IF THE recent spat between members of the Spotsylvania Board of Supervisors and the School Board over the likeness of a U.S. flag embedded in the football field at Massaponax High School seems like a trifle to you when cities around the country are in turmoil and statues of historical figures are being toppled daily by unruly mobs, you’re not alone.
But symbols matter.
The “flag” in question was stitched into the synthetic surface of the field to honor Cpl. Ryan McGhee, a former Panthers linebacker and Army Ranger who was killed in Balad, Iraq, in 2009 after serving three tours of duty in Afghanistan.
Massaponax football coach Eric Ludden said that the idea for the tribute at the 33-yard line—McGhee’s jersey number was 33—came from his son, Shane, who had played on the same team with McGhee, who graduated in 2006.
But the Board of Supervisors objected. Board Chairman Gary Skinner wrote a letter to the School Board saying “this is not the proper way” to honor the fallen soldier, citing the U.S. Flag Code, which states exactly how the Stars and Stripes are to be displayed. “There are some people that don’t feel it’s appropriate with people running over it,” Skinner explained.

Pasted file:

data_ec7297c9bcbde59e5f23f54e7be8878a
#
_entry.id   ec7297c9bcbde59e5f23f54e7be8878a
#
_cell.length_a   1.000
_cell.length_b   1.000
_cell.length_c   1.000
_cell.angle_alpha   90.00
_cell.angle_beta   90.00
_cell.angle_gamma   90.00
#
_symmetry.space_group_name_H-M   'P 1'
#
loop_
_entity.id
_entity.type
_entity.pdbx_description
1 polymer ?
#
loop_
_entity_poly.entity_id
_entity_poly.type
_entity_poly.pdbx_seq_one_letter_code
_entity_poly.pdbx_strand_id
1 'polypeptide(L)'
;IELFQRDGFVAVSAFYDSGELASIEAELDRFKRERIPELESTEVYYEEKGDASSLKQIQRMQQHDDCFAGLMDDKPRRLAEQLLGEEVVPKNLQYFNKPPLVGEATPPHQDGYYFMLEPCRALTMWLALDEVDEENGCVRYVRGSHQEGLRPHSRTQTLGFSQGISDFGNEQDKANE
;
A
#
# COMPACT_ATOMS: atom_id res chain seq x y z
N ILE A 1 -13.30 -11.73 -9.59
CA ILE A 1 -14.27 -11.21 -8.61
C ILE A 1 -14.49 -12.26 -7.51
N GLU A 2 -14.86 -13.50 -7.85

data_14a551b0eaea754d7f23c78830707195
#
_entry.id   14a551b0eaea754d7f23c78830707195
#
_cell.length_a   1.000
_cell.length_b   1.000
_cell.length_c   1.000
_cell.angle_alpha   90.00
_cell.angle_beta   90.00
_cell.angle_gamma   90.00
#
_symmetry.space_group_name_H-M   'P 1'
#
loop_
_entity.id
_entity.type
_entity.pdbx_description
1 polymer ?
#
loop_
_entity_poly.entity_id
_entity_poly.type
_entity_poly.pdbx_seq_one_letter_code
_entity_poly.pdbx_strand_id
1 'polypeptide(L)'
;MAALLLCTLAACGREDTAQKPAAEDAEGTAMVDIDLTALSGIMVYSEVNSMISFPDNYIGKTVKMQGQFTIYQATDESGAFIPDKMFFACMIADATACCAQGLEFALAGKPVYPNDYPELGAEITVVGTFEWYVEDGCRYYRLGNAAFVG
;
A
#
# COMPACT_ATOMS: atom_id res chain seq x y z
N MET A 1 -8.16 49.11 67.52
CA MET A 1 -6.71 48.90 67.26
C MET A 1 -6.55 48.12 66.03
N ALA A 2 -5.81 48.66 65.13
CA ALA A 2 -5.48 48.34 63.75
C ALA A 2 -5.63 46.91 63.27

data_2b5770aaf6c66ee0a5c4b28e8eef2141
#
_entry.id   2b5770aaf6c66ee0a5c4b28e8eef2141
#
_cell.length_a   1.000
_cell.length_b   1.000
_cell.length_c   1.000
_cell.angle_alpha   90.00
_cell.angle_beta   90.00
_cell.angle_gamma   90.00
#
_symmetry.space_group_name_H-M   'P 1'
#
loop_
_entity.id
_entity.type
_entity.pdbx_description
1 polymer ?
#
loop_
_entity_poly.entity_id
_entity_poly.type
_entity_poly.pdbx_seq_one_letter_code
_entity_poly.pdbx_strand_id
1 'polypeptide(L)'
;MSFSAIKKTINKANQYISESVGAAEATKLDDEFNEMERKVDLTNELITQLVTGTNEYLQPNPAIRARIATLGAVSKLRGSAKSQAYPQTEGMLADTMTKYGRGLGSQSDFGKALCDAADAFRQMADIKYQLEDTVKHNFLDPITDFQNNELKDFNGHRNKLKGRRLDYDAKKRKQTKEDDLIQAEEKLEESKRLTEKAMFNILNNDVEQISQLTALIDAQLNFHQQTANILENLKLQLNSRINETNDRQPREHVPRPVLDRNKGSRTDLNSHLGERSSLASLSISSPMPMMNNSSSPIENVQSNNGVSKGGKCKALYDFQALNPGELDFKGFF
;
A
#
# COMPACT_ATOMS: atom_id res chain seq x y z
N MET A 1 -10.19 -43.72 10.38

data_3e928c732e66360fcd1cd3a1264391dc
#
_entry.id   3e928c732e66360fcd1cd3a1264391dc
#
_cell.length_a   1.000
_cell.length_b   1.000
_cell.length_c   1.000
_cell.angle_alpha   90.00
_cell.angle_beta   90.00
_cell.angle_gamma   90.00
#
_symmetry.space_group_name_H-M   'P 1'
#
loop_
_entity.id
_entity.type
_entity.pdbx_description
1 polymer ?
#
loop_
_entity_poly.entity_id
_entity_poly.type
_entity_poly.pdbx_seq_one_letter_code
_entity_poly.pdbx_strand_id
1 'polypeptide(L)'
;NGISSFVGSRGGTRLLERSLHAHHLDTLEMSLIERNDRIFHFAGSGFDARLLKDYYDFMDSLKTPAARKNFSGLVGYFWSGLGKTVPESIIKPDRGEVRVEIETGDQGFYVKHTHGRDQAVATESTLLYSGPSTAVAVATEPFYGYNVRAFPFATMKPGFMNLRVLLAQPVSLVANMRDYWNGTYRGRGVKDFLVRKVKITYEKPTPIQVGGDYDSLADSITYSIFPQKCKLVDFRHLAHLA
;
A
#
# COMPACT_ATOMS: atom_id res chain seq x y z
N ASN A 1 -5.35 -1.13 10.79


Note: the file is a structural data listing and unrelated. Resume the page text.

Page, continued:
We won’t take issue with supervisors’ understandable reluctance to see the flag some of them served under in the military trampled underfoot. Their objection was noble, if misguided.
As School Board members correctly pointed out before they voted unanimously to keep the memorial on the field, the turf emblem honoring McGhee is not really a flag but a symbolic reference to one. In addition to the football field tribute, Soccer Field Number 5 at Patriot Park is also dedicated to McGhee “for his courageous service to our country and selfless service to save the lives of his fellow Rangers.”
A joint resolution passed by the General Assembly this past March noted that McGhee “was inspired by the events of September 11, 2001, and by his role model, the late Pat Tillman, a former professional football player and United States Army Ranger, to serve his country after graduating high school.” He would go on to earn the Bronze Star, the Purple Heart, the Meritorious Service Medal, and a host of other military awards, packing more accomplishments into his brief 21 years on Earth than some people manage to do in a lifetime.
When football returns to Massaponax, the turf “flag” will remind Panthers players and fans alike of the bravery and ultimate sacrifice made by one of their own—which is the purpose of public memorials to the fallen, even such an unconventional war memorial as this one, which has the added advantage that it can’t be toppled by an angry mob.
It also reminds the rest of us that as long as duty, honor and country still inspire outstanding young people like Cpl. McGhee to voluntarily place themselves in harm’s way, the future of the United States of America is assured.